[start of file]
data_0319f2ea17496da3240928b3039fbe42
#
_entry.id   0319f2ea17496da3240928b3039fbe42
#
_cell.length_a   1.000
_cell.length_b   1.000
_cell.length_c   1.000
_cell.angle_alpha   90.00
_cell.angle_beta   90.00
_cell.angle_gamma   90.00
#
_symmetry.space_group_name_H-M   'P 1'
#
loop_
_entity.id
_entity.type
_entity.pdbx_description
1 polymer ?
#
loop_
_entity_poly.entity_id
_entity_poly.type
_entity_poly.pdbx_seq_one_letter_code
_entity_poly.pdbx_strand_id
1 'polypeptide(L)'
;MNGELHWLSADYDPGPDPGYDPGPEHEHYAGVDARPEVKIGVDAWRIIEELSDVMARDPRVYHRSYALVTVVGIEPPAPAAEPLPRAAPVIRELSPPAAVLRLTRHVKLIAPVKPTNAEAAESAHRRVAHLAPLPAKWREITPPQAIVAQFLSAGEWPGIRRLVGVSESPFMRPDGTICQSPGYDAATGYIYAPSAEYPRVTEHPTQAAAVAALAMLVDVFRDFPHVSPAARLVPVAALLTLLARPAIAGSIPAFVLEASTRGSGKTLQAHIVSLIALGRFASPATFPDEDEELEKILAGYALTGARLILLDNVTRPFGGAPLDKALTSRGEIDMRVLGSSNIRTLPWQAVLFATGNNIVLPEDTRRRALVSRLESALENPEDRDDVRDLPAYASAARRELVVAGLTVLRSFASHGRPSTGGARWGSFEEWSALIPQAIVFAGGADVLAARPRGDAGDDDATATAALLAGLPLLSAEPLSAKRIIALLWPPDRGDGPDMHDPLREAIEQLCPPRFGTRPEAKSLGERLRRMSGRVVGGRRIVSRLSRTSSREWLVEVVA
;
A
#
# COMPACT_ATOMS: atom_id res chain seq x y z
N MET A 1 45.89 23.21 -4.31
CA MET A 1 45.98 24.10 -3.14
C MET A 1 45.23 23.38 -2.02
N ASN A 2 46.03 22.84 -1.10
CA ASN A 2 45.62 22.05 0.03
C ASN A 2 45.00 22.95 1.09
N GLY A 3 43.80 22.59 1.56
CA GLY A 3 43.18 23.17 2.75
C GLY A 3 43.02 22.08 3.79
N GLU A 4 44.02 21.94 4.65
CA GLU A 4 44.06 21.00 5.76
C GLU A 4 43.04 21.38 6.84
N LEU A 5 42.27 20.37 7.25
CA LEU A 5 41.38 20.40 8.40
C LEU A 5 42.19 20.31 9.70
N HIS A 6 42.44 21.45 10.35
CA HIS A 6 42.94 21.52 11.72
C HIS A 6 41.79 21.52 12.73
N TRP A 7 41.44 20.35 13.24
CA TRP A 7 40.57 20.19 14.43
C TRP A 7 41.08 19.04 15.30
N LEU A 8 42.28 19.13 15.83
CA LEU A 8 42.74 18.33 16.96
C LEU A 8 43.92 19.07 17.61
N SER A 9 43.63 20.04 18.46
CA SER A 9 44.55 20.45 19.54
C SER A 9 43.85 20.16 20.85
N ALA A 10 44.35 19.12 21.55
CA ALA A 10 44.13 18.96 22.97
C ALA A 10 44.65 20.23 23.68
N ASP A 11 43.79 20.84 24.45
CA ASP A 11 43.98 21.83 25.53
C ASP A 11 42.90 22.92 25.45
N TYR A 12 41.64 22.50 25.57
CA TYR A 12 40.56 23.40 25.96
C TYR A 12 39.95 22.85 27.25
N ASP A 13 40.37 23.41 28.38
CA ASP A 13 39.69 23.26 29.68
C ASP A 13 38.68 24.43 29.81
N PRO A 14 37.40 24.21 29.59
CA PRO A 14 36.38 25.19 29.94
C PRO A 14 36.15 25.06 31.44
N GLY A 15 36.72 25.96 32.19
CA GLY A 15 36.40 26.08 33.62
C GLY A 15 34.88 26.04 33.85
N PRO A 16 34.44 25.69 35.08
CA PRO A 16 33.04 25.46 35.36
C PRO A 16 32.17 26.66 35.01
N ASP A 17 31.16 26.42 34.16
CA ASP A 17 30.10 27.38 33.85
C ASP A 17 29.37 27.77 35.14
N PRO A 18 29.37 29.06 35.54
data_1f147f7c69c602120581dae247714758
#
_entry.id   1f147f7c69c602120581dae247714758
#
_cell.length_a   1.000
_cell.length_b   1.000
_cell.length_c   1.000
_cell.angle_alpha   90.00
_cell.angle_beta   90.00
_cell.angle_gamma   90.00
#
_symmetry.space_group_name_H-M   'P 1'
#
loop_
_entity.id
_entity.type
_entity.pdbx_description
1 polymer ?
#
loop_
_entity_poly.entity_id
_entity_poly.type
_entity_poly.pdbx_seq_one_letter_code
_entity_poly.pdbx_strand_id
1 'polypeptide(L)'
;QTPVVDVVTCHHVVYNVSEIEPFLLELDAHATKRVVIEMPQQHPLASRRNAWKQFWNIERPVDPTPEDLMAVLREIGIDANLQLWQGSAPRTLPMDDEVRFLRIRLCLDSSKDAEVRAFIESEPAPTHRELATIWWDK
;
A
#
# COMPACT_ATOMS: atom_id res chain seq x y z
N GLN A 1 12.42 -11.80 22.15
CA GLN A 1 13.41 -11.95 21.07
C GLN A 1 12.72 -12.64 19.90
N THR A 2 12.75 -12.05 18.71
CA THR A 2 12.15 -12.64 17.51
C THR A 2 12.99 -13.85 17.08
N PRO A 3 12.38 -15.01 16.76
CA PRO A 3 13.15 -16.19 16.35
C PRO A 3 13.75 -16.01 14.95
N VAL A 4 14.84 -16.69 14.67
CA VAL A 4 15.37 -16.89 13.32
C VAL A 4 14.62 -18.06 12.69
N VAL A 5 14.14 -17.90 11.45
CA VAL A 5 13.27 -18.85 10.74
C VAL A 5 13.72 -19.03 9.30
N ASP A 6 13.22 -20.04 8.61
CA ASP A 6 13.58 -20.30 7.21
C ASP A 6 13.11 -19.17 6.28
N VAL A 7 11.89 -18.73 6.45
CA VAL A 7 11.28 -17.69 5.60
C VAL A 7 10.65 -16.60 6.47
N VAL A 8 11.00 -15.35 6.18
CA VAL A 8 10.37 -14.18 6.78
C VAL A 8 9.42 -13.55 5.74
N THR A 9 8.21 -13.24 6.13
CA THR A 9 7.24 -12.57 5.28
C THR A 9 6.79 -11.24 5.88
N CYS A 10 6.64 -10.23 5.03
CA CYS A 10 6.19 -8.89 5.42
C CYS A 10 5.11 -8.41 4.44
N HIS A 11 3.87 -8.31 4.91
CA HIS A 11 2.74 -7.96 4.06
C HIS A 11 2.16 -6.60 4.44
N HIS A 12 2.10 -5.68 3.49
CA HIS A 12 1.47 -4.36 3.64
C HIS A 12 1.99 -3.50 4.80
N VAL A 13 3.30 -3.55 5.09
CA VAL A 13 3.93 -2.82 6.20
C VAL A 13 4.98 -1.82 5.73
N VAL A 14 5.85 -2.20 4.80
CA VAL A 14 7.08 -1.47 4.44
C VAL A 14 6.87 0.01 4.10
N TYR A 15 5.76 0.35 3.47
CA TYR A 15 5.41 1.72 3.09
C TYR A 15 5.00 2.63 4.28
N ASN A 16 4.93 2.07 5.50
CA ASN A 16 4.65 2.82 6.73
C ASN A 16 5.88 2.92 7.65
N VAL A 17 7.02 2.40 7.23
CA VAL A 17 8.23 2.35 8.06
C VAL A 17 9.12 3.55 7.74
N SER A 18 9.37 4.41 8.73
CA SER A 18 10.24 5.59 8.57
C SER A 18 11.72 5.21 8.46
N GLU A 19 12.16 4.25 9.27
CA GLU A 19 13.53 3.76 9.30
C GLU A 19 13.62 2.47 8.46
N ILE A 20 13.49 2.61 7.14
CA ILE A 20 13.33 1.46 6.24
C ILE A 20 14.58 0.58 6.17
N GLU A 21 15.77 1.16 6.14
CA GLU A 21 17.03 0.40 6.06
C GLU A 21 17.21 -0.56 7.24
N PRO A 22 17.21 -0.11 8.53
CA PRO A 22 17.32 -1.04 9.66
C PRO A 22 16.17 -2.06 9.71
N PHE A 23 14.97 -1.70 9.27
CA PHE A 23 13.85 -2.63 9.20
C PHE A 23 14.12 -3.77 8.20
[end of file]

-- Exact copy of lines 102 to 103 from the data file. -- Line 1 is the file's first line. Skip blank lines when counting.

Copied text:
loop_
_entity_poly.entity_id